IMF’s World Economic Outlook, April 2020: Effects of the Great Lockdown

The IMF released yesterday the first chapter of its half-yearly World Economic Outlook (WEO) which is due only in May/June 2020. The world has changed significantly since the publication of the last WEO in January this year. The Great Lockdown, as the report calls it, will result in the worst recession since the Great Depression, shrinking the global economy dramatically by -3%, thus surpassing the effects of the Great Recession of a decade back. But, as compared to the late 20s/early 30s, we are better off in having safety nets in place including for global cooperation in finance and health. With policy support, the economy could bounce back to a growth of 5.8% in 2021.

The extent of economic fallout is unpredictable, and would depend on

“…factors that interact in ways that are hard to predict, including the pathway of the pandemic, the intensity and efficacy of containment efforts, the extent of supply disruptions, the repercussions of the dramatic tightening in global financial market conditions, shifts in spending patterns, behavioral changes (such as people avoiding shopping malls and public transportation), confidence effects, and volatile commodity prices.”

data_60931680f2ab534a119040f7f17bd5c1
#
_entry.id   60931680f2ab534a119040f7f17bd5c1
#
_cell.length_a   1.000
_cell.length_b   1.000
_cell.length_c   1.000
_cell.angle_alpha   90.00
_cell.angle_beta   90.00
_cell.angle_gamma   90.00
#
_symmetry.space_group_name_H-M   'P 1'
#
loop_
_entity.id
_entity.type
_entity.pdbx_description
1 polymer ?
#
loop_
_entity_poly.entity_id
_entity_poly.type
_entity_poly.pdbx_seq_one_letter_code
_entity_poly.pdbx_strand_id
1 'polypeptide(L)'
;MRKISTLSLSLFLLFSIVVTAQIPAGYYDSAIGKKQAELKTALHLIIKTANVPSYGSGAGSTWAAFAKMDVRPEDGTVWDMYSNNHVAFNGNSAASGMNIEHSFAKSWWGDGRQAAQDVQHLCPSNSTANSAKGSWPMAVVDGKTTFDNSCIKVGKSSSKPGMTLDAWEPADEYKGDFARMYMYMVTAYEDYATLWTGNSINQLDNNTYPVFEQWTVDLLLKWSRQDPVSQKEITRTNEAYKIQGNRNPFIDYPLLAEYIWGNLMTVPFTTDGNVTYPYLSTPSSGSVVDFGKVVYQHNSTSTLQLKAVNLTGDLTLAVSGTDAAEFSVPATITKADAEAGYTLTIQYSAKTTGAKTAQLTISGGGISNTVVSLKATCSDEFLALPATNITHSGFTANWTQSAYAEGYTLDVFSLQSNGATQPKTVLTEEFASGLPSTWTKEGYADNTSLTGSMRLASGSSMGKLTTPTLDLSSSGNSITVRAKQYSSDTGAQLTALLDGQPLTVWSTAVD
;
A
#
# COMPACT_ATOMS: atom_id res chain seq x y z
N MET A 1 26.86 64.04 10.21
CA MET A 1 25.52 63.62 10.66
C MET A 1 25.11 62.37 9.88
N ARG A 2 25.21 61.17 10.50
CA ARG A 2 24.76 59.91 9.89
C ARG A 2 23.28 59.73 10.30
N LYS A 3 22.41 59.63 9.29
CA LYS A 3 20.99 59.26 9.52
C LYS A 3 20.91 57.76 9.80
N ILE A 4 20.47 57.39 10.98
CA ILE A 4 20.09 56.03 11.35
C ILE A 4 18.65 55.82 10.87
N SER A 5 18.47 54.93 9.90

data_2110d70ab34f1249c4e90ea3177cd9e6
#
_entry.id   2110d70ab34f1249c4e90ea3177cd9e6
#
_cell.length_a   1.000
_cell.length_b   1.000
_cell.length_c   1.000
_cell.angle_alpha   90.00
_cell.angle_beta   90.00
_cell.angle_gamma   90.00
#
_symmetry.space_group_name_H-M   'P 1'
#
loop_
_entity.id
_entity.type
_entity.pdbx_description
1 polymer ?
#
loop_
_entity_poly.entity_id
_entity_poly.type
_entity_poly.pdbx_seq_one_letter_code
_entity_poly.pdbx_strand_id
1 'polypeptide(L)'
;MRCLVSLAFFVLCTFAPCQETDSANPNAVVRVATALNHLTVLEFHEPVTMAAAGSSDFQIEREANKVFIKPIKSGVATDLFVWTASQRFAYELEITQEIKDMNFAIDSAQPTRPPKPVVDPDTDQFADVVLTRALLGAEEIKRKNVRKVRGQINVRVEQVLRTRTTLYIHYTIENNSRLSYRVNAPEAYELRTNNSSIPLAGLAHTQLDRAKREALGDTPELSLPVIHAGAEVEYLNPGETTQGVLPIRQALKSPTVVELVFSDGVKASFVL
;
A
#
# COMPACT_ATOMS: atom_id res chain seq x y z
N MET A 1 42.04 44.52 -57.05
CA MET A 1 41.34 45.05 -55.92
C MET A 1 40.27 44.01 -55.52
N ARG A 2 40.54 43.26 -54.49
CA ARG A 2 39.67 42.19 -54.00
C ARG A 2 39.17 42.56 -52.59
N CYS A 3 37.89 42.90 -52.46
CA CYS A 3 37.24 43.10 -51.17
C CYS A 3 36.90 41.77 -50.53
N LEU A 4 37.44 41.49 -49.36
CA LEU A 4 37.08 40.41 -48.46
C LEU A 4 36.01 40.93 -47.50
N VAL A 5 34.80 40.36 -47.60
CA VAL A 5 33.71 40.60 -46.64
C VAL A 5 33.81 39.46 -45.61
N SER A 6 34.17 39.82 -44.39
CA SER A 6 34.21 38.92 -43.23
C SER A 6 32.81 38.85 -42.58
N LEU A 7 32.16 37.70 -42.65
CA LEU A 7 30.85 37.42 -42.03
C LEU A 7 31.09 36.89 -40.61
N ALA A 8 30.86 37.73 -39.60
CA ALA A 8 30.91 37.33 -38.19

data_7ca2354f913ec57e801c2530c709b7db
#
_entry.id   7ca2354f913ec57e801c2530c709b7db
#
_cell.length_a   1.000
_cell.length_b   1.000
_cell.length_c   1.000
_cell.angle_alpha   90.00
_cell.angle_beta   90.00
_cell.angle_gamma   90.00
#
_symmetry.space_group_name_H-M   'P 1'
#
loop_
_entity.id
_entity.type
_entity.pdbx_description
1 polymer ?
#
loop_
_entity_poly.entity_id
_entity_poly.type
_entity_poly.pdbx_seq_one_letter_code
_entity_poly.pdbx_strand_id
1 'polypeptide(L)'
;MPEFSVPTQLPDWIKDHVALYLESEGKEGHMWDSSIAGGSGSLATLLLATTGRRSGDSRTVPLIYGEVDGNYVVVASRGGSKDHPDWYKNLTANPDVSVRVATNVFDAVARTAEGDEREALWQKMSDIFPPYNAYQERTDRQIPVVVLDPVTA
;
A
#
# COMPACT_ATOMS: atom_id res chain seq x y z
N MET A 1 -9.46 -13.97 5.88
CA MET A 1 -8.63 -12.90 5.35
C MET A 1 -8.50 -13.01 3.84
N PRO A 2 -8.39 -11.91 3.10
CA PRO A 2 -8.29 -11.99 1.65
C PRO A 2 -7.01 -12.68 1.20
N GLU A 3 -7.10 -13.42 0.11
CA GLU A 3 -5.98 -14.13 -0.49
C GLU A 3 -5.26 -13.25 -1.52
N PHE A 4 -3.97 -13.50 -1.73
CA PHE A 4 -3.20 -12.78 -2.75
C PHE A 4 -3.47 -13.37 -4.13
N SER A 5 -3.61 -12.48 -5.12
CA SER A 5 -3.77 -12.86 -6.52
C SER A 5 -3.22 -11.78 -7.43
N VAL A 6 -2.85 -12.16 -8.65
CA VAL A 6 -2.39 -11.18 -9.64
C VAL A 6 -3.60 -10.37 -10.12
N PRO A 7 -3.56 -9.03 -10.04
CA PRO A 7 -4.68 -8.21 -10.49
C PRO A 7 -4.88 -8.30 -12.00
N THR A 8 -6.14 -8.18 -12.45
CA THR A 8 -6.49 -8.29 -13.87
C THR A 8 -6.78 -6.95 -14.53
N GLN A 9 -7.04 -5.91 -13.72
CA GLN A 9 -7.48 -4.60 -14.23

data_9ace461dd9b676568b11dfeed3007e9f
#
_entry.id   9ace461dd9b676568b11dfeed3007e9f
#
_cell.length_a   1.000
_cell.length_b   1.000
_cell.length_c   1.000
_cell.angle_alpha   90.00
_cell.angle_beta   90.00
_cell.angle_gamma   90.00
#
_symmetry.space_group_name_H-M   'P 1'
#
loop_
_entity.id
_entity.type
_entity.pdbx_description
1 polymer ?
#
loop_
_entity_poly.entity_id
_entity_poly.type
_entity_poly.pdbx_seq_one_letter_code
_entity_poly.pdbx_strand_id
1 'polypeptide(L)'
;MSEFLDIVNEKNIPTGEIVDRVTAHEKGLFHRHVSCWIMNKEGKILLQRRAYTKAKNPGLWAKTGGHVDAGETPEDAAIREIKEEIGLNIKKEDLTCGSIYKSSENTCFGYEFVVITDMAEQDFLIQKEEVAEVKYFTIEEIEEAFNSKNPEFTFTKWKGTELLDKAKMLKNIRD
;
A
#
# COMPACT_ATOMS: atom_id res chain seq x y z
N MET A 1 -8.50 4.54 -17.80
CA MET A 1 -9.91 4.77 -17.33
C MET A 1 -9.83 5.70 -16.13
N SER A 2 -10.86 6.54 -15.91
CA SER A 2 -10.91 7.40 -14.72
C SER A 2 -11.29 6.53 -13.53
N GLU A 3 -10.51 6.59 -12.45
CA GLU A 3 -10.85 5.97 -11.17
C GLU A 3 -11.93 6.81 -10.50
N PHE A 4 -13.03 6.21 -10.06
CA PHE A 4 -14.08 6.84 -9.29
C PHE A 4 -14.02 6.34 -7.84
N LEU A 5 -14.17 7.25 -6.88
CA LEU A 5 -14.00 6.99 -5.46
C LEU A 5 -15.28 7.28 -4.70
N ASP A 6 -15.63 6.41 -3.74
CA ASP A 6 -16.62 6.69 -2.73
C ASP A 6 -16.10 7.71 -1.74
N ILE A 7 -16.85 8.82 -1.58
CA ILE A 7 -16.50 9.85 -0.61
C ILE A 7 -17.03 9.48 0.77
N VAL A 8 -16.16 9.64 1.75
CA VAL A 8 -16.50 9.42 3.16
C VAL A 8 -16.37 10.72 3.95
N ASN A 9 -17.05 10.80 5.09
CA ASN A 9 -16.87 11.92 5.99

To complicate this, “Many countries face a multi-layered crisis comprising a health shock, domestic economic disruptions, plummeting external demand, capital flow reversals, and a collapse in commodity prices. Risks of a worse outcome predominate.”

According to the report, the crisis will have to be dealt with in two phases: containment and stabilisation, followed by recovery. In the first phase, the disease needs to be contained, and the effect on people, firms, and economies cushioned with regulatory relaxations and appropriate funding. The pandemic has a significantly greater impact on specific sectors which need targeted fiscal, monetary, and financial market measures. These will have to be stepped up if the problems persist.

Key vulnerabilities of emerging economies, Source: IMF World Economic Outlook, April 2020

Central banks have provided monetary stimulus and liquidity facilities to reduce systemic stress. This has provided confidence and limited increase of the shock, making better recovery possible. The Report encourages supervisors to get banks to renegotiate loans to distressed households and firms. In the second phase, strong multilateral cooperation is required, to help economies facing twin crises of health and funding, and for extending aid to countries where health systems are weak. Cooperation is also required to contain the spread of the virus and to develop vaccine, without which no country is really safe.

© G Sreekumar 2021

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